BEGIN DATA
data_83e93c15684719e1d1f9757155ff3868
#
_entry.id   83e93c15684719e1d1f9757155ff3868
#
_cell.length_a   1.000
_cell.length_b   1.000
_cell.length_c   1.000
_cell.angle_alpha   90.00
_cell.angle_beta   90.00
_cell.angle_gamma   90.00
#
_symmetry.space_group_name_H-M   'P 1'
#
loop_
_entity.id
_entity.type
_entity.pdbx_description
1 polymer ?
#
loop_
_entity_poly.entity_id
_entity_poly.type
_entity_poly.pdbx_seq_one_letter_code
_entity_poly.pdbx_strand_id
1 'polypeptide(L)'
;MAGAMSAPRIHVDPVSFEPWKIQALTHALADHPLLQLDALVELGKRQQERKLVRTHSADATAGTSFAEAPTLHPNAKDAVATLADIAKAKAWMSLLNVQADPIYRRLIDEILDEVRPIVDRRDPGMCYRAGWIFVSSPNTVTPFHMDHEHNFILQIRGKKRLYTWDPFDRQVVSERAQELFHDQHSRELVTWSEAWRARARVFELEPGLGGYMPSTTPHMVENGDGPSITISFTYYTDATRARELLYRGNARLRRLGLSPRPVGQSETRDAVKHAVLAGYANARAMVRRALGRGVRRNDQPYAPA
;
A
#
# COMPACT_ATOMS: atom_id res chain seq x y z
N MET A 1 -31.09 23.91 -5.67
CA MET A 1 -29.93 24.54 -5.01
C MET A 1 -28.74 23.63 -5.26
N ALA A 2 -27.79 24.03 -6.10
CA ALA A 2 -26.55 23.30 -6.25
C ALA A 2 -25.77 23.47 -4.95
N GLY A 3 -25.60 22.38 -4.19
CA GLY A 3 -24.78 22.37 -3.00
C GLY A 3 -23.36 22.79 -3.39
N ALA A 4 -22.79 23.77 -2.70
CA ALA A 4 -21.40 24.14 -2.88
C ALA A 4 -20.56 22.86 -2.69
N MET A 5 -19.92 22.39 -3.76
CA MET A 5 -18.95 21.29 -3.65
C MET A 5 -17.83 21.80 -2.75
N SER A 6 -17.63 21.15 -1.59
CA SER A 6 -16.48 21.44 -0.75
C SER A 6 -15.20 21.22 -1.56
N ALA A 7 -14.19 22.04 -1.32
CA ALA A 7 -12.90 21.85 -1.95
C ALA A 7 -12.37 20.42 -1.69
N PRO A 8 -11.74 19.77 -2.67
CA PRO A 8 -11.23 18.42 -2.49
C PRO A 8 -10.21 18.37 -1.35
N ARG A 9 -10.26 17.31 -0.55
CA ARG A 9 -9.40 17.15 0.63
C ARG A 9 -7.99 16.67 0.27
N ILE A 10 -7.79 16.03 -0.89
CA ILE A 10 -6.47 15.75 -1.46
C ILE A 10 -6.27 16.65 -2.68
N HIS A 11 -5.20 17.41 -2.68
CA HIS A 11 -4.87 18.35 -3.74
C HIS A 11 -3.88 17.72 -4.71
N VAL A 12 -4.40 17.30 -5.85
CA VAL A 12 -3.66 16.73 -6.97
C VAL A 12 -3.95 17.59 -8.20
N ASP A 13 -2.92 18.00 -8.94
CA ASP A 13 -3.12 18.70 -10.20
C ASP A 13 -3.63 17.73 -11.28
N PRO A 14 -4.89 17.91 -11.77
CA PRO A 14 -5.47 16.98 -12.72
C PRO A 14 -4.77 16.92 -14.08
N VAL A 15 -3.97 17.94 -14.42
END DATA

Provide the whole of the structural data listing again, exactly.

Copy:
data_83e93c15684719e1d1f9757155ff3868
#
_entry.id   83e93c15684719e1d1f9757155ff3868
#
_cell.length_a   1.000
_cell.length_b   1.000
_cell.length_c   1.000
_cell.angle_alpha   90.00
_cell.angle_beta   90.00
_cell.angle_gamma   90.00
#
_symmetry.space_group_name_H-M   'P 1'
#
loop_
_entity.id
_entity.type
_entity.pdbx_description
1 polymer ?
#
loop_
_entity_poly.entity_id
_entity_poly.type
_entity_poly.pdbx_seq_one_letter_code
_entity_poly.pdbx_strand_id
1 'polypeptide(L)'
;MAGAMSAPRIHVDPVSFEPWKIQALTHALADHPLLQLDALVELGKRQQERKLVRTHSADATAGTSFAEAPTLHPNAKDAVATLADIAKAKAWMSLLNVQADPIYRRLIDEILDEVRPIVDRRDPGMCYRAGWIFVSSPNTVTPFHMDHEHNFILQIRGKKRLYTWDPFDRQVVSERAQELFHDQHSRELVTWSEAWRARARVFELEPGLGGYMPSTTPHMVENGDGPSITISFTYYTDATRARELLYRGNARLRRLGLSPRPVGQSETRDAVKHAVLAGYANARAMVRRALGRGVRRNDQPYAPA
;
A
#
# COMPACT_ATOMS: atom_id res chain seq x y z
N MET A 1 -31.09 23.91 -5.67
CA MET A 1 -29.93 24.54 -5.01
C MET A 1 -28.74 23.63 -5.26
N ALA A 2 -27.79 24.03 -6.10
CA ALA A 2 -26.55 23.30 -6.25
C ALA A 2 -25.77 23.47 -4.95
N GLY A 3 -25.60 22.38 -4.19
CA GLY A 3 -24.78 22.37 -3.00
C GLY A 3 -23.36 22.79 -3.39
N ALA A 4 -22.79 23.77 -2.70
CA ALA A 4 -21.40 24.14 -2.88
C ALA A 4 -20.56 22.86 -2.69
N MET A 5 -19.92 22.39 -3.76
CA MET A 5 -18.95 21.29 -3.65
C MET A 5 -17.83 21.80 -2.75
N SER A 6 -17.63 21.15 -1.59
CA SER A 6 -16.48 21.44 -0.75
C SER A 6 -15.20 21.22 -1.56
N ALA A 7 -14.19 22.04 -1.32
CA ALA A 7 -12.90 21.85 -1.95
C ALA A 7 -12.37 20.42 -1.69
N PRO A 8 -11.74 19.77 -2.67
CA PRO A 8 -11.23 18.42 -2.49
C PRO A 8 -10.21 18.37 -1.35
N ARG A 9 -10.26 17.31 -0.55
CA ARG A 9 -9.40 17.15 0.63
C ARG A 9 -7.99 16.67 0.27
N ILE A 10 -7.79 16.03 -0.89
CA ILE A 10 -6.47 15.75 -1.46
C ILE A 10 -6.27 16.65 -2.68
N HIS A 11 -5.20 17.41 -2.68
CA HIS A 11 -4.87 18.35 -3.74
C HIS A 11 -3.88 17.72 -4.71
N VAL A 12 -4.40 17.30 -5.85
CA VAL A 12 -3.66 16.73 -6.97
C VAL A 12 -3.95 17.59 -8.20
N ASP A 13 -2.92 18.00 -8.94
CA ASP A 13 -3.12 18.70 -10.20
C ASP A 13 -3.63 17.73 -11.28
N PRO A 14 -4.89 17.91 -11.77
CA PRO A 14 -5.47 16.98 -12.72
C PRO A 14 -4.77 16.92 -14.08
N VAL A 15 -3.97 17.94 -14.42